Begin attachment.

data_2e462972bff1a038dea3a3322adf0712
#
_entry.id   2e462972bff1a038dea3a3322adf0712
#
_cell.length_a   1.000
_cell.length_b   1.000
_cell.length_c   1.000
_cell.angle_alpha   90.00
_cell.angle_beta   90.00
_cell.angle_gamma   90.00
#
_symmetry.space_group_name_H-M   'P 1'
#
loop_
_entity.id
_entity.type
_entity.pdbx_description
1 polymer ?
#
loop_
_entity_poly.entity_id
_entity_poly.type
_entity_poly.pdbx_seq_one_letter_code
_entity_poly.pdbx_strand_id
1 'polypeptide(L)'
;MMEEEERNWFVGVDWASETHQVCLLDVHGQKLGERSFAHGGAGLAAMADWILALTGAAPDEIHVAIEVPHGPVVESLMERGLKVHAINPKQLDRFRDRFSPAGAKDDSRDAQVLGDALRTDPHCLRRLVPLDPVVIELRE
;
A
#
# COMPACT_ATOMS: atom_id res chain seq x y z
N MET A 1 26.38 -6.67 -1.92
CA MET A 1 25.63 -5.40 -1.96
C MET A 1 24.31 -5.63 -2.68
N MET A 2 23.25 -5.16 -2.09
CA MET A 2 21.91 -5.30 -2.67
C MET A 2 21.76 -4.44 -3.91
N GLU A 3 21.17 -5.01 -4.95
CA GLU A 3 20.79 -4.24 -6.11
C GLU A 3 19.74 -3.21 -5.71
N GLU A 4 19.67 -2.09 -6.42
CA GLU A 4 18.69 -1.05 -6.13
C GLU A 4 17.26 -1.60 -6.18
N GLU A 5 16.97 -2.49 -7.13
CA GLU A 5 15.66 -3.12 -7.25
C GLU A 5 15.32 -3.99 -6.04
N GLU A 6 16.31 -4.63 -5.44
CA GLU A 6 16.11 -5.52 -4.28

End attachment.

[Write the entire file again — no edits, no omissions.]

data_2e462972bff1a038dea3a3322adf0712
#
_entry.id   2e462972bff1a038dea3a3322adf0712
#
_cell.length_a   1.000
_cell.length_b   1.000
_cell.length_c   1.000
_cell.angle_alpha   90.00
_cell.angle_beta   90.00
_cell.angle_gamma   90.00
#
_symmetry.space_group_name_H-M   'P 1'
#
loop_
_entity.id
_entity.type
_entity.pdbx_description
1 polymer ?
#
loop_
_entity_poly.entity_id
_entity_poly.type
_entity_poly.pdbx_seq_one_letter_code
_entity_poly.pdbx_strand_id
1 'polypeptide(L)'
;MMEEEERNWFVGVDWASETHQVCLLDVHGQKLGERSFAHGGAGLAAMADWILALTGAAPDEIHVAIEVPHGPVVESLMERGLKVHAINPKQLDRFRDRFSPAGAKDDSRDAQVLGDALRTDPHCLRRLVPLDPVVIELRE
;
A
#
# COMPACT_ATOMS: atom_id res chain seq x y z
N MET A 1 26.38 -6.67 -1.92
CA MET A 1 25.63 -5.40 -1.96
C MET A 1 24.31 -5.63 -2.68
N MET A 2 23.25 -5.16 -2.09
CA MET A 2 21.91 -5.30 -2.67
C MET A 2 21.76 -4.44 -3.91
N GLU A 3 21.17 -5.01 -4.95
CA GLU A 3 20.79 -4.24 -6.11
C GLU A 3 19.74 -3.21 -5.71
N GLU A 4 19.67 -2.09 -6.42
CA GLU A 4 18.69 -1.05 -6.13
C GLU A 4 17.26 -1.60 -6.18
N GLU A 5 16.97 -2.49 -7.13
CA GLU A 5 15.66 -3.12 -7.25
C GLU A 5 15.32 -3.99 -6.04
N GLU A 6 16.31 -4.63 -5.44
CA GLU A 6 16.11 -5.52 -4.28